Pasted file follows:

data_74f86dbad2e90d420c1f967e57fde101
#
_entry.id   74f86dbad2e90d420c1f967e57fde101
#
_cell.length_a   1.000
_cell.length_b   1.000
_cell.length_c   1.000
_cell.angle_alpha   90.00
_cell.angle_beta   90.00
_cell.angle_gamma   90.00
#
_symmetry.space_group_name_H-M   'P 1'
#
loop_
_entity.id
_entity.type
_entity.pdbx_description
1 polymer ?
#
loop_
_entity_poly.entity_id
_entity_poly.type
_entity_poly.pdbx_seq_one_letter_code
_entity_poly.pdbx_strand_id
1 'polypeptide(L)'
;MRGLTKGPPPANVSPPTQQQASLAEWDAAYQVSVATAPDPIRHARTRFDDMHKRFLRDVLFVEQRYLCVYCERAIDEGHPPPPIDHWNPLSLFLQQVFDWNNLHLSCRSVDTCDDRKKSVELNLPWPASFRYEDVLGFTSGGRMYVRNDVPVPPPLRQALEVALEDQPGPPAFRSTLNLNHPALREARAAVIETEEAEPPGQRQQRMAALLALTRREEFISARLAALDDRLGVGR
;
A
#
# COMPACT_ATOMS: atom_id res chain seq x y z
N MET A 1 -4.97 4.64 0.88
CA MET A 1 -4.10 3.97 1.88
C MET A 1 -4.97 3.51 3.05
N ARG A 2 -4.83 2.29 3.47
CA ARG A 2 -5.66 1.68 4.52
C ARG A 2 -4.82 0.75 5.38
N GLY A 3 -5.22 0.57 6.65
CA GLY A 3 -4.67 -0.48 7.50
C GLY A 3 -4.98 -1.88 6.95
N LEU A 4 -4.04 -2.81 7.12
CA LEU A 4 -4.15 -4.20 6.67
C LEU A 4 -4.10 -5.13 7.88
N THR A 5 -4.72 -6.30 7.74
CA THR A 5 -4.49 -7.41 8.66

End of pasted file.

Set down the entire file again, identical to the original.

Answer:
data_74f86dbad2e90d420c1f967e57fde101
#
_entry.id   74f86dbad2e90d420c1f967e57fde101
#
_cell.length_a   1.000
_cell.length_b   1.000
_cell.length_c   1.000
_cell.angle_alpha   90.00
_cell.angle_beta   90.00
_cell.angle_gamma   90.00
#
_symmetry.space_group_name_H-M   'P 1'
#
loop_
_entity.id
_entity.type
_entity.pdbx_description
1 polymer ?
#
loop_
_entity_poly.entity_id
_entity_poly.type
_entity_poly.pdbx_seq_one_letter_code
_entity_poly.pdbx_strand_id
1 'polypeptide(L)'
;MRGLTKGPPPANVSPPTQQQASLAEWDAAYQVSVATAPDPIRHARTRFDDMHKRFLRDVLFVEQRYLCVYCERAIDEGHPPPPIDHWNPLSLFLQQVFDWNNLHLSCRSVDTCDDRKKSVELNLPWPASFRYEDVLGFTSGGRMYVRNDVPVPPPLRQALEVALEDQPGPPAFRSTLNLNHPALREARAAVIETEEAEPPGQRQQRMAALLALTRREEFISARLAALDDRLGVGR
;
A
#
# COMPACT_ATOMS: atom_id res chain seq x y z
N MET A 1 -4.97 4.64 0.88
CA MET A 1 -4.10 3.97 1.88
C MET A 1 -4.97 3.51 3.05
N ARG A 2 -4.83 2.29 3.47
CA ARG A 2 -5.66 1.68 4.52
C ARG A 2 -4.82 0.75 5.38
N GLY A 3 -5.22 0.57 6.65
CA GLY A 3 -4.67 -0.48 7.50
C GLY A 3 -4.98 -1.88 6.95
N LEU A 4 -4.04 -2.81 7.12
CA LEU A 4 -4.15 -4.20 6.67
C LEU A 4 -4.10 -5.13 7.88
N THR A 5 -4.72 -6.30 7.74
CA THR A 5 -4.49 -7.41 8.66